The Voices of Media Literacy project, sponsored by Tessa Jolls and Barbara Walkosz, features interviews of 20 early pioneers who shaped the field into what it is today. As Executive Editor Tessa Jolls comments, “These people know what media literacy is, and are able to articulate it and express it because they lived it and helped invent it.”
In March 2008, the US Department of Education’s Office of Educational Technology convened an information session on media literacy that was open to all department employees. Kimberly Brodie, Special Assistant in the Office of Educational Technology, led the discussion. Tessa Jolls of the Consortium was an invited speaker, as well as Doug Levin of Cable in the Classroom, the U.S. cable industry’s education foundation.
We explore the historical developments which have led most audiences to accept the dominance of private and commercial media spaces in the city. In our second article, we discuss the positive roles that media, especially screen media, can play in urban life. We introduce CML’s production-based curriculum that fosters teamwork and technology skills while teaching media literacy and nutrition.
In our first article, two prominent rhetoricians explain the differences between propaganda and persuasive discourse that stimulates engaged citizenship. Next, we review the premise of Edward Herman and Noam Chomsky's landmark Manufacturing Consent: The Political Economy of the Mass Media, and, with some assistance from media literacy scholar Renee Hobbs, we discuss responses to forms of propaganda which are more pervasive and indirect.
The UK Office of Communications held the first International Media Literacy Research Forum and an overview of the Byron report on Children and Technology.
This issue of “Connections” focuses on fair use of copyrighted works because it is an issue integral to the practice of media literacy education. Two articles draw from documents produced by media and legal scholars: “The Cost of Copyright Confusion for Media Literacy Educators” and a “Code of Best Practices in Fair Use for Media Literacy Educators.”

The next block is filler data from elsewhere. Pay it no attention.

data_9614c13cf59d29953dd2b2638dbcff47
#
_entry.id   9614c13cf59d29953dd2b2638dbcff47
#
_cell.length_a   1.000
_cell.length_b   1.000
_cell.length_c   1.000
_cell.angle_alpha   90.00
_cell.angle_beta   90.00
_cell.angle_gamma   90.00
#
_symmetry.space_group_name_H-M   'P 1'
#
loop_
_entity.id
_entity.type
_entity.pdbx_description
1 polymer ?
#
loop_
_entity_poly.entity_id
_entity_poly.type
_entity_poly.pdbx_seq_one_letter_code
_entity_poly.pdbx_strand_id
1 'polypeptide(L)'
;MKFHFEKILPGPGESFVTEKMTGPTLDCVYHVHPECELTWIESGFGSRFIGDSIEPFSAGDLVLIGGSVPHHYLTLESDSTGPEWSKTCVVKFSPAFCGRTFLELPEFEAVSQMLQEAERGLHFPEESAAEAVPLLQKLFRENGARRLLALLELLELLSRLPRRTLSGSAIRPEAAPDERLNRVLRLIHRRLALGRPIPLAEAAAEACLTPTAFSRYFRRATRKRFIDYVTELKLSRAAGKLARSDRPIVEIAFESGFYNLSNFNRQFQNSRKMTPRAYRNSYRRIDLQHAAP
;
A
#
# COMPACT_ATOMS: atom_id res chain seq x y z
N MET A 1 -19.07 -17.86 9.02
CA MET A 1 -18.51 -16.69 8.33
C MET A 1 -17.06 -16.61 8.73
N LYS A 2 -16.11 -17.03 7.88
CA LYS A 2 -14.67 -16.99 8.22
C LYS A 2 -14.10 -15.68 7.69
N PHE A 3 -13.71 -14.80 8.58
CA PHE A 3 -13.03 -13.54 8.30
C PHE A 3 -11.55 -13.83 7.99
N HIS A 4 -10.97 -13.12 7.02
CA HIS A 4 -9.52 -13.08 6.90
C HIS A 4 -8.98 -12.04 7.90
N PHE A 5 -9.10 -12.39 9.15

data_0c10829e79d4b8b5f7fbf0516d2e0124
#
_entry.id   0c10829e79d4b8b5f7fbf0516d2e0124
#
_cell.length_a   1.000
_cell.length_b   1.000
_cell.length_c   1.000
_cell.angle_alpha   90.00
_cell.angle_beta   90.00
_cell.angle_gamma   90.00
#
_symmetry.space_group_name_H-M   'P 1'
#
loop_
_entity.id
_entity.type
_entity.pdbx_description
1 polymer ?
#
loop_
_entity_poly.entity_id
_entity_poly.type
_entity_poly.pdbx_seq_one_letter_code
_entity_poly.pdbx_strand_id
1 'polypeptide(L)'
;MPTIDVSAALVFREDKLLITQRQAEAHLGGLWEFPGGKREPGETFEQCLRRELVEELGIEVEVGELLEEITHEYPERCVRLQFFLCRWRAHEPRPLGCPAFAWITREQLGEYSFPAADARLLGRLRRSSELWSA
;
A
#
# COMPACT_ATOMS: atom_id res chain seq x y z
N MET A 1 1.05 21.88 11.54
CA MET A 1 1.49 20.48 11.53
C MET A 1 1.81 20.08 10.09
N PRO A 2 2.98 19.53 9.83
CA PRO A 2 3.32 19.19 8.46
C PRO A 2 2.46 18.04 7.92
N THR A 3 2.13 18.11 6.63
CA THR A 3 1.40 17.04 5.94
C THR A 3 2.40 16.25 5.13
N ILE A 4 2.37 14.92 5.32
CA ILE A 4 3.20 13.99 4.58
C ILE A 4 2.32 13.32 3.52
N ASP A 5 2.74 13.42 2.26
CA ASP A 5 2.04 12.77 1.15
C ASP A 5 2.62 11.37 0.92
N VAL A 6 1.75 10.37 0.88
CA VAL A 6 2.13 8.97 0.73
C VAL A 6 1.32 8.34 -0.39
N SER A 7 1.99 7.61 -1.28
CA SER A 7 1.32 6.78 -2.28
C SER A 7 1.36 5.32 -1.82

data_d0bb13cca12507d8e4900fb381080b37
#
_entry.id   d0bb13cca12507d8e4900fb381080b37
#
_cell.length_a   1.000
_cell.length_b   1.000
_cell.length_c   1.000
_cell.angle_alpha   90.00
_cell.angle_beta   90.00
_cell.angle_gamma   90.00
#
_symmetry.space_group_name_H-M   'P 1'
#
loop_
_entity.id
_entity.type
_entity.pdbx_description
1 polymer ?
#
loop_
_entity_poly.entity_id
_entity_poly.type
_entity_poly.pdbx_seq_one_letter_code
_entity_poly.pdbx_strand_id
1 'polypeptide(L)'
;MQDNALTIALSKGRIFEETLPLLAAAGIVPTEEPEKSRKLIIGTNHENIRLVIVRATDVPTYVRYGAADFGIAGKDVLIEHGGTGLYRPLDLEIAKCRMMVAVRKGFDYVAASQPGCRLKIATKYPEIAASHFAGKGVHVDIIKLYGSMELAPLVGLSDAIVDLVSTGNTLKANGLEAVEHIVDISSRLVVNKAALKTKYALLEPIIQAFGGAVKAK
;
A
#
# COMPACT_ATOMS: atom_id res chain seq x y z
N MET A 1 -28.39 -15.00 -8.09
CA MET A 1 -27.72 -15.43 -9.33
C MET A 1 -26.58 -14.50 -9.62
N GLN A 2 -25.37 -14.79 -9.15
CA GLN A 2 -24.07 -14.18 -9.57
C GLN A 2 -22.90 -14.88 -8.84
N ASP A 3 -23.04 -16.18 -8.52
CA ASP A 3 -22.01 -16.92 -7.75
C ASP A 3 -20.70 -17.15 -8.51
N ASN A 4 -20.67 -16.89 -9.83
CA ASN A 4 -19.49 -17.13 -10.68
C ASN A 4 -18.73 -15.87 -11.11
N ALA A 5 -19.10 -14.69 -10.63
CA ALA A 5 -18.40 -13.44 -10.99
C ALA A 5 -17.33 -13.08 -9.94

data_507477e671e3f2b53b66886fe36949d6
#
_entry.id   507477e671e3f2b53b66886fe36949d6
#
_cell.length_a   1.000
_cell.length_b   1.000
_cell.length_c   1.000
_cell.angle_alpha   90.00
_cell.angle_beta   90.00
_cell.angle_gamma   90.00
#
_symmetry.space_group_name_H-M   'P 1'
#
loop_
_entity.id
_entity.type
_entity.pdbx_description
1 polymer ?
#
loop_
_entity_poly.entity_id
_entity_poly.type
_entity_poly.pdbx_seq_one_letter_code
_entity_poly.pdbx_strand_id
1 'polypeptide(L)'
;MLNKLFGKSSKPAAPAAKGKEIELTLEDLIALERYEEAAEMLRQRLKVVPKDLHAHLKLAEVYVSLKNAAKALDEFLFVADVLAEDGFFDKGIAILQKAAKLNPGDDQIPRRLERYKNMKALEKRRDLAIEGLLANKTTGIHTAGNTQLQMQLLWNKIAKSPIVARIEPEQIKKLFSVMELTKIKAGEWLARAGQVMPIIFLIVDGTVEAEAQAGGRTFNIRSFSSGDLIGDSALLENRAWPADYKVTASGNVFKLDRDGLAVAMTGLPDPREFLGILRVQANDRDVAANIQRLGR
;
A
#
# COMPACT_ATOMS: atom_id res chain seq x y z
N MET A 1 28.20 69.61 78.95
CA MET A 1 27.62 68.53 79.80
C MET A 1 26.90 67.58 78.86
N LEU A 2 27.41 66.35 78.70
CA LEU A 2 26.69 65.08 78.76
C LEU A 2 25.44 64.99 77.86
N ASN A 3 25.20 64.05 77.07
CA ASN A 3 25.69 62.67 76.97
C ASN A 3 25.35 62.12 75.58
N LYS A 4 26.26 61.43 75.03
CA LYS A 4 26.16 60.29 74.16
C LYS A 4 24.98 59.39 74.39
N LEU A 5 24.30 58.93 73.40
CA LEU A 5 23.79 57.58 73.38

The British Government releases an ambitious new plan for its media and communications industries, including a national plan for media literacy education. Also, the British Office of Communications audit entitled Digital Lifestyles.
The widespread availability of new media has generally encouraged the view that anyone can practice citizen journalism with relative ease. But without learning the digital citizenship skills which media literacy training provides, citizen journalists may be as likely to engage in self-censorship as they are to incur legal liability for the content they publish. Also introduces Center for News Literacy.
Last month’s discussion between Tessa Jolls (CML) and Henry Jenkins (USC) focused on What’s in a name? Now, the conversation turns to preparing students for a participatory culture, but what does that mean? This issue tackles Participation in What? We’re all in agreement that students need media literacy education to participate fully in our global media environment but there are a variety of opinions about the tools and methods for making this a reality.
We review the Supreme Court case which struck down the 2005 California law banning sale of violent video games to minors, and explain why media literacy education could have fulfilled the intentions of the law. In our second article, we follow the progress of media literacy initiatives in the European Union, as well as problems that need to be resolved. An in-depth look at media violence was recently published by SAGE, and the Media Literacy Research Symposium brought together media literacy advocates from around the world.